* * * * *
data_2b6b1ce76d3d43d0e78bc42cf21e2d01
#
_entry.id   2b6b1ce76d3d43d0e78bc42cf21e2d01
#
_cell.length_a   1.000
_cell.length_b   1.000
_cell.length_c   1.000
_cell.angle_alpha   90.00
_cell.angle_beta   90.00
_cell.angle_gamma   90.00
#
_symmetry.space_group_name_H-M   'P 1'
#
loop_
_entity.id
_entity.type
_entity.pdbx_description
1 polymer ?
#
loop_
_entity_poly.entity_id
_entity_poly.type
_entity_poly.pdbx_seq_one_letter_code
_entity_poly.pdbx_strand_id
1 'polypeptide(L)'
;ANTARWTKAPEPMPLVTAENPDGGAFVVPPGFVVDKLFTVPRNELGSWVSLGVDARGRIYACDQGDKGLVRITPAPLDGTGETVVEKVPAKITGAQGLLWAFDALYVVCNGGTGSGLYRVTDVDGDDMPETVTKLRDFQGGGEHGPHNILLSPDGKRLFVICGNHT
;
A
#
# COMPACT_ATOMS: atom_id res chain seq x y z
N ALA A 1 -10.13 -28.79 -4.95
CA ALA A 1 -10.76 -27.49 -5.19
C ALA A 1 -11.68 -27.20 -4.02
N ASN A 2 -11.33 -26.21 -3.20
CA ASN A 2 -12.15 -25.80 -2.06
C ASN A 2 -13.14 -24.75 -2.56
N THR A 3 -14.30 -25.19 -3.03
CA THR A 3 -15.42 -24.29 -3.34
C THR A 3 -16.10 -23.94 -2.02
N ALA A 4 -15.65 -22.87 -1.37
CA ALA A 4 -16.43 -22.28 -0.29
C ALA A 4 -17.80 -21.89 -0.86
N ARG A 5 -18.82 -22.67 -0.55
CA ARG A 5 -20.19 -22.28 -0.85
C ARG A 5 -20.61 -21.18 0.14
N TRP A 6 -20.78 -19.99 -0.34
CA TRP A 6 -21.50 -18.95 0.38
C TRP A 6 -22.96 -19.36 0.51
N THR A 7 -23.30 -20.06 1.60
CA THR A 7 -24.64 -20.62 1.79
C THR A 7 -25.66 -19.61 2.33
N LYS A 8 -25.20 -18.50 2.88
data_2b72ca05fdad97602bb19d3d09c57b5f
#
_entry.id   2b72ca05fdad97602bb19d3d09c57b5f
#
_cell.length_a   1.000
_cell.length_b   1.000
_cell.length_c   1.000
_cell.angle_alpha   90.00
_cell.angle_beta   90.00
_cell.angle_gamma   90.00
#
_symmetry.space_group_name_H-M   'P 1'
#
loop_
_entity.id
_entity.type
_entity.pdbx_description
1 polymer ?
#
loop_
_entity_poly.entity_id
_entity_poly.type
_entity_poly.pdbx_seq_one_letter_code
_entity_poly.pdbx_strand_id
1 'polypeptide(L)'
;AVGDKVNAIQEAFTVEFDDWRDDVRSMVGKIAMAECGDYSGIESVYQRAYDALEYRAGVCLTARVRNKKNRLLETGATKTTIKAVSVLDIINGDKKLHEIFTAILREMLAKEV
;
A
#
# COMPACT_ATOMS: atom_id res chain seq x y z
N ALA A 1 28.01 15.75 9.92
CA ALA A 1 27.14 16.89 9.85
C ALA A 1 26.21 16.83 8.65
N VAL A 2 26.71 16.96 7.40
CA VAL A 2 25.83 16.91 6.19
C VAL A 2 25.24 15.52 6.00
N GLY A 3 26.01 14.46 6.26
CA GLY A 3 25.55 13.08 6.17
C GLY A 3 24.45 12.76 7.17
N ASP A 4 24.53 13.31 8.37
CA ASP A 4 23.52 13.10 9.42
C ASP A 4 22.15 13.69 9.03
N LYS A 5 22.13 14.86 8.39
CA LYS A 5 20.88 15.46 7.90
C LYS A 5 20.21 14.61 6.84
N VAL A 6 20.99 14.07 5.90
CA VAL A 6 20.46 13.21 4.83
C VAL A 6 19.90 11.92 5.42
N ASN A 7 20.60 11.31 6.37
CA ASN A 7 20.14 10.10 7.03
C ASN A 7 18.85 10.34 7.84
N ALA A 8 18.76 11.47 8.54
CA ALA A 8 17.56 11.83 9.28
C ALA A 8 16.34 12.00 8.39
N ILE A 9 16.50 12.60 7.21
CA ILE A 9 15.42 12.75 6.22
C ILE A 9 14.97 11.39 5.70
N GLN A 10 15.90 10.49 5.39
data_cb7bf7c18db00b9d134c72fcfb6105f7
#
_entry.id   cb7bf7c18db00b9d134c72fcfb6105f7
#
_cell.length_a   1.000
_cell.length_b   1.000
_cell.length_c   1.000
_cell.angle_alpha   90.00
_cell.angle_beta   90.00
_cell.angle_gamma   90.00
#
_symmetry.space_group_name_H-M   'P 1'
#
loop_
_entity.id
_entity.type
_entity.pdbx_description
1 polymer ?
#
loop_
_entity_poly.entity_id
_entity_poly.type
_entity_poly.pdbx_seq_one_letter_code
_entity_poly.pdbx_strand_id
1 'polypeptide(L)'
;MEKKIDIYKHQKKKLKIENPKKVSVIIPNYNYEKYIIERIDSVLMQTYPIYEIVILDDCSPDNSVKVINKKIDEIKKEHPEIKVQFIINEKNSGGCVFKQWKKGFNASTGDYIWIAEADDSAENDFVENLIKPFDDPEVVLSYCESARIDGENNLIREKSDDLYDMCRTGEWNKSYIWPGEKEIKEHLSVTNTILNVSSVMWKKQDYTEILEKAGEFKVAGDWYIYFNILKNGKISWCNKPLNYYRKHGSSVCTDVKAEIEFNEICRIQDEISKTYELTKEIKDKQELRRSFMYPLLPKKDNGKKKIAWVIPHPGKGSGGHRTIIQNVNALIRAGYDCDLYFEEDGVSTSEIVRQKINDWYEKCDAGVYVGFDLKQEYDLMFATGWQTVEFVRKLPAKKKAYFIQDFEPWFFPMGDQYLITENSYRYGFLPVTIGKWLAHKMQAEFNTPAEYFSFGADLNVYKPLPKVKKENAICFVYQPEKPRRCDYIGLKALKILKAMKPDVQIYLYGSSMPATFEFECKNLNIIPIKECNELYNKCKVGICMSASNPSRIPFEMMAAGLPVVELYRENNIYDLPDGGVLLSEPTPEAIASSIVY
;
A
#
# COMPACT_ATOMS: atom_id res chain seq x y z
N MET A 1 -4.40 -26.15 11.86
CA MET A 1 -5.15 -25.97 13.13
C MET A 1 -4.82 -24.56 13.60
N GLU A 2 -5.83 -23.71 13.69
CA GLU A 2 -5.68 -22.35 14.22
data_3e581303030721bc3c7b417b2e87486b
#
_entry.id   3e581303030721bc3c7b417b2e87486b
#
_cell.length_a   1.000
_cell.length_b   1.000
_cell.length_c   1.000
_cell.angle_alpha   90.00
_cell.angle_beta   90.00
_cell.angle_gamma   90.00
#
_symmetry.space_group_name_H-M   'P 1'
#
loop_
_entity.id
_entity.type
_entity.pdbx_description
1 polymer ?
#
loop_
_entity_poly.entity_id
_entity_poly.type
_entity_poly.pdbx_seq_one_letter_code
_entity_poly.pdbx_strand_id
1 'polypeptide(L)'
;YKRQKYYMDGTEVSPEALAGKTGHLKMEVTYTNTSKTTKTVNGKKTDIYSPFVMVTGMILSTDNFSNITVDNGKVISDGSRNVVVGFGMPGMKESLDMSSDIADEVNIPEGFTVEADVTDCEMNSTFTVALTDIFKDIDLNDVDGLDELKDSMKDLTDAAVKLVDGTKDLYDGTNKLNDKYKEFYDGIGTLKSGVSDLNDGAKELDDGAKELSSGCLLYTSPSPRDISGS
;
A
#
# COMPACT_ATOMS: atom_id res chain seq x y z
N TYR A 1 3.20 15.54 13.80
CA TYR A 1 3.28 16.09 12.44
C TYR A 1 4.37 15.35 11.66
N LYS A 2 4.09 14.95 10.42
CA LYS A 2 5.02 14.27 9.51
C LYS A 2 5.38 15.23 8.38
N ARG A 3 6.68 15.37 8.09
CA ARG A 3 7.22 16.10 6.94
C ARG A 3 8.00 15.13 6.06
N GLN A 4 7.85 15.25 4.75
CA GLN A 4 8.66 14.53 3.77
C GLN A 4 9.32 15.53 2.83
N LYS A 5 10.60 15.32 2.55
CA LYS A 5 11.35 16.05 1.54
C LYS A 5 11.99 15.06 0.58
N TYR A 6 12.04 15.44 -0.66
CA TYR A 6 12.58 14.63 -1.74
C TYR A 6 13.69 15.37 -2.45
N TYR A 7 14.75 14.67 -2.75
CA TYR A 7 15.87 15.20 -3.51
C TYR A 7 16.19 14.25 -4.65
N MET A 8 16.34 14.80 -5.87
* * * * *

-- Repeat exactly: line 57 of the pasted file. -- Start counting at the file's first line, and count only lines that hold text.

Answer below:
_cell.length_a   1.000